Gov. Kasich can hear 2016 calling
So, why is Ohio Gov. John Kasich coming all the way from Columbus to attend Monday’s installation of Jim Tressel as president of Youngstown State University?
The official reason given by the governor’s communications director, Rob Nichols, is that Kasich and Tressel are friends.
Nichols explained that while there have been other university presidents installed in the 44 months his boss has been in office, they were out-of-staters. In other words, Kasich didn’t know them the way he knows the former football coach of Ohio State University and YSU and former vice president for student success at the University of Akron.
So much for the official explanation.
But, no columnist (in these dog days of summer) would pass up the chance to speculate on the real reason a Republican governor would venture into a heavily Democratic region that he has little chance of carrying in the November general election. Kasich is being challenged in his re-election bid by Democrat Ed FitzGerald, Cuyahoga County executive.
Indeed, after the Senate Bill 5 (collective bargaining reform law) controversy in 2011, the governor is viewed with much suspicion in the pro-union Mahoning Valley. Kasich and the Republican-controlled General Assembly rammed through SB 5 that stripped state workers off many collective bargaining rights they’ve enjoyed for nearly three decades.
Reaction to the law from the private and public sector labor unions and the state Democratic Party was fast and furious. They collected more than 1 million signatures to put the law up for a referendum vote. The turnout in the 2011 general election was huge, and when the ballots were counted, more than 60 percent of the voters rendered the collective bargaining reform law null and void.
Since then, Kasich has been trying to make nice with the unions. Why?
The governor, who served in Congress and was chairman of the House budget committee, a managing director of Lehman Brother’s Columbus office and a commentator on Fox News channel, has set his sights on the 2016 presidential election. No, Kasich has not publicly confirmed that he’s going to seek the Republican nomination for president, but several of the moves he’s made politically certainly point in that direction.
Let’s start with the national Republican Party selecting Cleveland — yes, that Democratic stronghold — to host the GOP national convention.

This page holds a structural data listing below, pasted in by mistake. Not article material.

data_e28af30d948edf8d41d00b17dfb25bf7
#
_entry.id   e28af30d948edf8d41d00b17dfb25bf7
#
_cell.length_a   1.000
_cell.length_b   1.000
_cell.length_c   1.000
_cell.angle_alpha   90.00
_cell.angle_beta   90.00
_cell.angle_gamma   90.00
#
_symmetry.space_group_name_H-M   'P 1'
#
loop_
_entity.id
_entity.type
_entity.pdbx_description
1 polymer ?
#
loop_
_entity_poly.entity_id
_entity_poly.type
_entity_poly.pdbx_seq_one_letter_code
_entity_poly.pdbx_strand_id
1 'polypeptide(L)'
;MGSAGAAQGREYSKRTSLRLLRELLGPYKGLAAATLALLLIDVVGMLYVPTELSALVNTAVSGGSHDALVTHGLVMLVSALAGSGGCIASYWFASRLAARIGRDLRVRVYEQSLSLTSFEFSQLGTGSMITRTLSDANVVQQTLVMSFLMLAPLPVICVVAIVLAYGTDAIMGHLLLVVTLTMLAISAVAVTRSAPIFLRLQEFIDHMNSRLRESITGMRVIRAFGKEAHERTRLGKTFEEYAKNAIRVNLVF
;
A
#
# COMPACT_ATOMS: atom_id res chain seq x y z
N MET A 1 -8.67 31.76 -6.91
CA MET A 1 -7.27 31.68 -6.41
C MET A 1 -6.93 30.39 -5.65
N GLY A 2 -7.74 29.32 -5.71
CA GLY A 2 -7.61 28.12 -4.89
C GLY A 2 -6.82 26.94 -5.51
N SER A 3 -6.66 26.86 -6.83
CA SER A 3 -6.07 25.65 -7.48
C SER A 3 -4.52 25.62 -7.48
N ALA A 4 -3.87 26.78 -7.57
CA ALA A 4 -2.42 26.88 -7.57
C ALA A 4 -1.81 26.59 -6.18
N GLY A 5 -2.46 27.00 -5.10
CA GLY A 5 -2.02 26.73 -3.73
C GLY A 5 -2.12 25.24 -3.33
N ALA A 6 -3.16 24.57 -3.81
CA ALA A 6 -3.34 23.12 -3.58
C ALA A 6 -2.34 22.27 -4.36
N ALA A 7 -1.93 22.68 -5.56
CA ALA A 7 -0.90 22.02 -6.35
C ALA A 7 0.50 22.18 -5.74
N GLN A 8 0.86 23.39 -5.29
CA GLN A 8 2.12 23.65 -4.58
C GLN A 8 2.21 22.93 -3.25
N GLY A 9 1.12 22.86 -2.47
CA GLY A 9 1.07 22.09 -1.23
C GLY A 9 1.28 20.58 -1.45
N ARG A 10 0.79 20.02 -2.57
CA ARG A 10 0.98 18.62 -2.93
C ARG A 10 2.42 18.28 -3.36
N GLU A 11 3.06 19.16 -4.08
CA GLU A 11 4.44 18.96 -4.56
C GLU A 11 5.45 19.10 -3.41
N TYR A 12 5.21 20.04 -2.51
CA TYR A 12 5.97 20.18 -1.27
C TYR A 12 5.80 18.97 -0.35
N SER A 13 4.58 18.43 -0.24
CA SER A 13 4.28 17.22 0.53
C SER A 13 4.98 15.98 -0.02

Since Ohio will be the state that decides the presidential election, Kasich would have a clear advantage were he to seek the GOP nomination.
His presence Monday afternoon at Youngstown State University for Tressel’s installation has political implications that can’t be overlooked.
For starters, the governor will be sharing the stage with one of the most popular football coaches in the history of Ohio State. Tressel led the Buckeyes to a national championship in 2002. This, after he directed Youngstown State to four Division IAA national football championships.
Tressel’s popularity, as evidenced by the strong support he received from business, political and community leaders for the YSU presidency, is revealing — to say the least.
He was forced to resign from the Ohio State job in May 2011 after it was discovered that he lied to the NCAA about knowing that some of his players had violated the rules by getting tattoos, cash and other items of value in exchange for OSU football memorabilia.
It is instructive that opposition to Tressel’s presidency was muted.
Tomorow’s installation will bring out the Valley’s movers and shakers — and the governor’s presence will endear him to these moneyed disciples of Tress.
In an effort to expand his political base, Kasich has taken positions on a couple of major issues that has put him at odds with the GOP’s right wingers.
He has made it clear on several occasions that turning Ohio into a right-to-work state is not on his agenda. Democrats don’t believe him.
And, the governor’s decision to expand Medicaid — as called for in the Affordable Care Act (Obamacare) — despite the GOP-led Legislature refusing to do so was clearly designed to show he’s a kinder, gentler Republican.